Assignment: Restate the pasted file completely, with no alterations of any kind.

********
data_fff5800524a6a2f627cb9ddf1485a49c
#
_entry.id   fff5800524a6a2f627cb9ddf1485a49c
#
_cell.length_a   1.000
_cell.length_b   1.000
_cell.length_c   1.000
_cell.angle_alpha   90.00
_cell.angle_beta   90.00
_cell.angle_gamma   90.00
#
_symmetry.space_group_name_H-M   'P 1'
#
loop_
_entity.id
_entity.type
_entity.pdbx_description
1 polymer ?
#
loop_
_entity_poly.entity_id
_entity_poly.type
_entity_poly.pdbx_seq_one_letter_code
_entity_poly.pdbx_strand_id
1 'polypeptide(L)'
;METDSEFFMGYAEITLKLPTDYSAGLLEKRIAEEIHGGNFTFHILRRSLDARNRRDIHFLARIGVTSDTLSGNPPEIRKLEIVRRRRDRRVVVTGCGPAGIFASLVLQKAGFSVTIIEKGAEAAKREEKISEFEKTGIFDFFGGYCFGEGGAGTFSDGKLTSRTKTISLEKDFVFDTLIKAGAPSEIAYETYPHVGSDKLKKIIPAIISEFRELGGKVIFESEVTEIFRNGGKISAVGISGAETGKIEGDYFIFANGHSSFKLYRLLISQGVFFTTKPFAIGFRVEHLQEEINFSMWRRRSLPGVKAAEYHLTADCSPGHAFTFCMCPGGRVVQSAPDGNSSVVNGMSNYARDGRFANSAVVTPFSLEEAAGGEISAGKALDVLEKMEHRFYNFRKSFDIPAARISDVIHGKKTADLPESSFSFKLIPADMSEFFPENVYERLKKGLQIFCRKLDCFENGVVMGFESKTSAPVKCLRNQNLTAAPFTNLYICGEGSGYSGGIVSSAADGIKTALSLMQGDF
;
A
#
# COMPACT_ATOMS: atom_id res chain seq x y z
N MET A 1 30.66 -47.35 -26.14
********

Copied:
data_fff5800524a6a2f627cb9ddf1485a49c
#
_entry.id   fff5800524a6a2f627cb9ddf1485a49c
#
_cell.length_a   1.000
_cell.length_b   1.000
_cell.length_c   1.000
_cell.angle_alpha   90.00
_cell.angle_beta   90.00
_cell.angle_gamma   90.00
#
_symmetry.space_group_name_H-M   'P 1'
#
loop_
_entity.id
_entity.type
_entity.pdbx_description
1 polymer ?
#
loop_
_entity_poly.entity_id
_entity_poly.type
_entity_poly.pdbx_seq_one_letter_code
_entity_poly.pdbx_strand_id
1 'polypeptide(L)'
;METDSEFFMGYAEITLKLPTDYSAGLLEKRIAEEIHGGNFTFHILRRSLDARNRRDIHFLARIGVTSDTLSGNPPEIRKLEIVRRRRDRRVVVTGCGPAGIFASLVLQKAGFSVTIIEKGAEAAKREEKISEFEKTGIFDFFGGYCFGEGGAGTFSDGKLTSRTKTISLEKDFVFDTLIKAGAPSEIAYETYPHVGSDKLKKIIPAIISEFRELGGKVIFESEVTEIFRNGGKISAVGISGAETGKIEGDYFIFANGHSSFKLYRLLISQGVFFTTKPFAIGFRVEHLQEEINFSMWRRRSLPGVKAAEYHLTADCSPGHAFTFCMCPGGRVVQSAPDGNSSVVNGMSNYARDGRFANSAVVTPFSLEEAAGGEISAGKALDVLEKMEHRFYNFRKSFDIPAARISDVIHGKKTADLPESSFSFKLIPADMSEFFPENVYERLKKGLQIFCRKLDCFENGVVMGFESKTSAPVKCLRNQNLTAAPFTNLYICGEGSGYSGGIVSSAADGIKTALSLMQGDF
;
A
#
# COMPACT_ATOMS: atom_id res chain seq x y z
N MET A 1 30.66 -47.35 -26.14